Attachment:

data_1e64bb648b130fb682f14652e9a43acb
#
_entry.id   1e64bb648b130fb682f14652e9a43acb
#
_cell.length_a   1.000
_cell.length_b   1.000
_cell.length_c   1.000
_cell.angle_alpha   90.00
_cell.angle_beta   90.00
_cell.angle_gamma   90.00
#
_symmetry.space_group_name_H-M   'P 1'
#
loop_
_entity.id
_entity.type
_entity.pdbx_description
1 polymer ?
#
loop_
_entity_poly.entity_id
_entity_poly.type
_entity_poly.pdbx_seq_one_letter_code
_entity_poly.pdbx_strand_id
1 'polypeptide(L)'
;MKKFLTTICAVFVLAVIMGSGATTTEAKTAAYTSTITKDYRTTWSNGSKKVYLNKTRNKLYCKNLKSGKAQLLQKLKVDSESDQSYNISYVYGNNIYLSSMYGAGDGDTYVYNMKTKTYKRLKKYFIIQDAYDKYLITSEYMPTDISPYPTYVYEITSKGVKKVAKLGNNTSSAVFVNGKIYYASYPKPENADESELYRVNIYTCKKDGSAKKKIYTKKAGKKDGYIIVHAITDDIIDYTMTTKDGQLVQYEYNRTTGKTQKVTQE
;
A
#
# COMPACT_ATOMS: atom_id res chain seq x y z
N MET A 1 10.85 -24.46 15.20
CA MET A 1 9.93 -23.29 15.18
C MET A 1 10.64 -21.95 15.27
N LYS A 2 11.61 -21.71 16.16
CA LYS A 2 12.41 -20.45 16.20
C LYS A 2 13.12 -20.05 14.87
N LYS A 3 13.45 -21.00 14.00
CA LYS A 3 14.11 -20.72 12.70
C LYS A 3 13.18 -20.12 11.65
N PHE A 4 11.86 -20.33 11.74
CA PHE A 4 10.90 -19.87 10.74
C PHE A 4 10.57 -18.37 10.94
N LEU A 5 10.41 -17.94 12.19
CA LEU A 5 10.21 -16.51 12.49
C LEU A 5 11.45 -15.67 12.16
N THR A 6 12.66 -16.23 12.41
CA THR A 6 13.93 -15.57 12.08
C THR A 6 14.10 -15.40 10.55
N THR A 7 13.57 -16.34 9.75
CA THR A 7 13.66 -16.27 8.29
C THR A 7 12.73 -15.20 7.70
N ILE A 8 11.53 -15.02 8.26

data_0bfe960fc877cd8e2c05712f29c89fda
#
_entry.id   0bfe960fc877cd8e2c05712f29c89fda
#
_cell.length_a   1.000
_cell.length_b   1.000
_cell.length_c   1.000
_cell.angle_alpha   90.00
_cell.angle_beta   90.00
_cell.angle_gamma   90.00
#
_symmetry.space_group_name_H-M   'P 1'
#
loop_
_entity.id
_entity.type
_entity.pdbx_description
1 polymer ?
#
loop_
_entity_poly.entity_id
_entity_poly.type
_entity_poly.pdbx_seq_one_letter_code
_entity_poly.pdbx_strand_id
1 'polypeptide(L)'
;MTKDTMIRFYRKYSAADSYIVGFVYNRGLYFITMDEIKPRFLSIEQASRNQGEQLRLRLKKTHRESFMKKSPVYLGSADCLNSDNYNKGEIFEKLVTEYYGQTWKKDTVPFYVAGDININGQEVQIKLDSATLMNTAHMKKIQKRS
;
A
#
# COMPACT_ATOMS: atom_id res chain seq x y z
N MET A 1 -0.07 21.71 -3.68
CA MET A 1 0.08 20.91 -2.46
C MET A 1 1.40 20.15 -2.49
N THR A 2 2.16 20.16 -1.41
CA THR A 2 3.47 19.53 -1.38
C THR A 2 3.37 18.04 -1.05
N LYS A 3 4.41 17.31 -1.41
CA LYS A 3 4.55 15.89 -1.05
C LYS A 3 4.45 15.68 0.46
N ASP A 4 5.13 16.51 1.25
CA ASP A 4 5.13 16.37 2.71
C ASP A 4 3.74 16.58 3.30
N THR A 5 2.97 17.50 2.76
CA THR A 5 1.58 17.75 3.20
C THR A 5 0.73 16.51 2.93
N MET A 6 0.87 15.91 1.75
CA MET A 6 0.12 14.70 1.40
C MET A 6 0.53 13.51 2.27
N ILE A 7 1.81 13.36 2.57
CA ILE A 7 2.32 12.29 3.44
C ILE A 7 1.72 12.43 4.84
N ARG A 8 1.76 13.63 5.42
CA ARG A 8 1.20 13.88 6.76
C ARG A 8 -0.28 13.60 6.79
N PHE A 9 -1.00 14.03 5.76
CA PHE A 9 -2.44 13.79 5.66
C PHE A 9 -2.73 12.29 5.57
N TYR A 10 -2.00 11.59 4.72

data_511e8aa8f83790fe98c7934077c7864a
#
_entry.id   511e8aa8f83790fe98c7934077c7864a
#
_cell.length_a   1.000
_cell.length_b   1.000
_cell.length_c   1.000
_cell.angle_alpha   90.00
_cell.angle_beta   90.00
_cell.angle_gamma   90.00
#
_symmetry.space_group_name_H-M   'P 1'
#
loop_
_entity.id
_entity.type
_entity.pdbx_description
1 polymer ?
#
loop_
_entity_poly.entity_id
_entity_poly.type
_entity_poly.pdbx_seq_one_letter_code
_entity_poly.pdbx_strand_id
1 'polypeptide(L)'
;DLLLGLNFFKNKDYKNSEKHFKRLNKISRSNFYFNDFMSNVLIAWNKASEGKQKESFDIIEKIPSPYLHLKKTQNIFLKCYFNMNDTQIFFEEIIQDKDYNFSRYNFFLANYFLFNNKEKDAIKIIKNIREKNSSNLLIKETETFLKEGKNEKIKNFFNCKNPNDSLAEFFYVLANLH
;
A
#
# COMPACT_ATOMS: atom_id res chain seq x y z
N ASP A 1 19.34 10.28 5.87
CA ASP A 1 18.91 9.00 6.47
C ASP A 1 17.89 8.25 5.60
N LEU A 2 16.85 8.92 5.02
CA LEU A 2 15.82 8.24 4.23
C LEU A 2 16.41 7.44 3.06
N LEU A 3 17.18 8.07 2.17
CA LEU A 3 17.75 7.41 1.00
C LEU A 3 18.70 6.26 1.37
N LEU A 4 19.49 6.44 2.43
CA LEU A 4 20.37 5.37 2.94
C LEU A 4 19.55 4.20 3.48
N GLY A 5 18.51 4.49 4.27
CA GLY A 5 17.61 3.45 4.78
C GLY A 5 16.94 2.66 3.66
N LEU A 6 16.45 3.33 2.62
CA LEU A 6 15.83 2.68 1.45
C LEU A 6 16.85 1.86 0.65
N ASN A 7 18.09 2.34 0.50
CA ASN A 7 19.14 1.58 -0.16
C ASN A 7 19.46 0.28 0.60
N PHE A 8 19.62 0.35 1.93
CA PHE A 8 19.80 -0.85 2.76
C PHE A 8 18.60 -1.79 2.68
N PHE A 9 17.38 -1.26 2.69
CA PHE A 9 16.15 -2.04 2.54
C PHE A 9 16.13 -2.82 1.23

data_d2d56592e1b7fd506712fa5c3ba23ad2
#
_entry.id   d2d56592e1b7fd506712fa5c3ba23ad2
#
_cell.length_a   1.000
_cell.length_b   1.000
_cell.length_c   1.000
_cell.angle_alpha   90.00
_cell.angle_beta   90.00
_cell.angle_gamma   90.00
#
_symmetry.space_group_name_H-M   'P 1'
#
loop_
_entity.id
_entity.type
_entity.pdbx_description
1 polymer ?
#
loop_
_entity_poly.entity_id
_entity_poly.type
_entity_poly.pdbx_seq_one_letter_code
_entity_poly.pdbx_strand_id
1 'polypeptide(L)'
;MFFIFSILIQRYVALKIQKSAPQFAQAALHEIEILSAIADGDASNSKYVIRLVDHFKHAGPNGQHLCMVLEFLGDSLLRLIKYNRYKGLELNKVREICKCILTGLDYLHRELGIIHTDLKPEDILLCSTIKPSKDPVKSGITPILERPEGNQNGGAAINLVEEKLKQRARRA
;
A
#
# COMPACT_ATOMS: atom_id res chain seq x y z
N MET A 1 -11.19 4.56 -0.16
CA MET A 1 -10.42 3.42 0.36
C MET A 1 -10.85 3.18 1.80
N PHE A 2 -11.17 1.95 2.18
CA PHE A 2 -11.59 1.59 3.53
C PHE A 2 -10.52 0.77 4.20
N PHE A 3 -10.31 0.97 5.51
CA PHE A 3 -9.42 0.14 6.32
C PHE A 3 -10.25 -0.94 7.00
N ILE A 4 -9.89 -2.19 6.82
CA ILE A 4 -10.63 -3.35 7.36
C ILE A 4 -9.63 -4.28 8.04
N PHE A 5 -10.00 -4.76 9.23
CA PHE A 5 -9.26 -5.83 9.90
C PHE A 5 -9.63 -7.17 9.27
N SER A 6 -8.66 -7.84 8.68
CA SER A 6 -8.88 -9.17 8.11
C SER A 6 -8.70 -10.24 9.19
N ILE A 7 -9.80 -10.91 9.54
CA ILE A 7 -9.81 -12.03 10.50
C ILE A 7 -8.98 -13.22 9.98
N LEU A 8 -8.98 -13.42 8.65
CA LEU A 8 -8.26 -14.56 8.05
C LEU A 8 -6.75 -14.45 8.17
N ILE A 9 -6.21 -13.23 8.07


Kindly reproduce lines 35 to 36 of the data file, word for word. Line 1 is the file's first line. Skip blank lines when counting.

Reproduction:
CA LYS A 2 12.41 -20.45 16.20
C LYS A 2 13.12 -20.05 14.87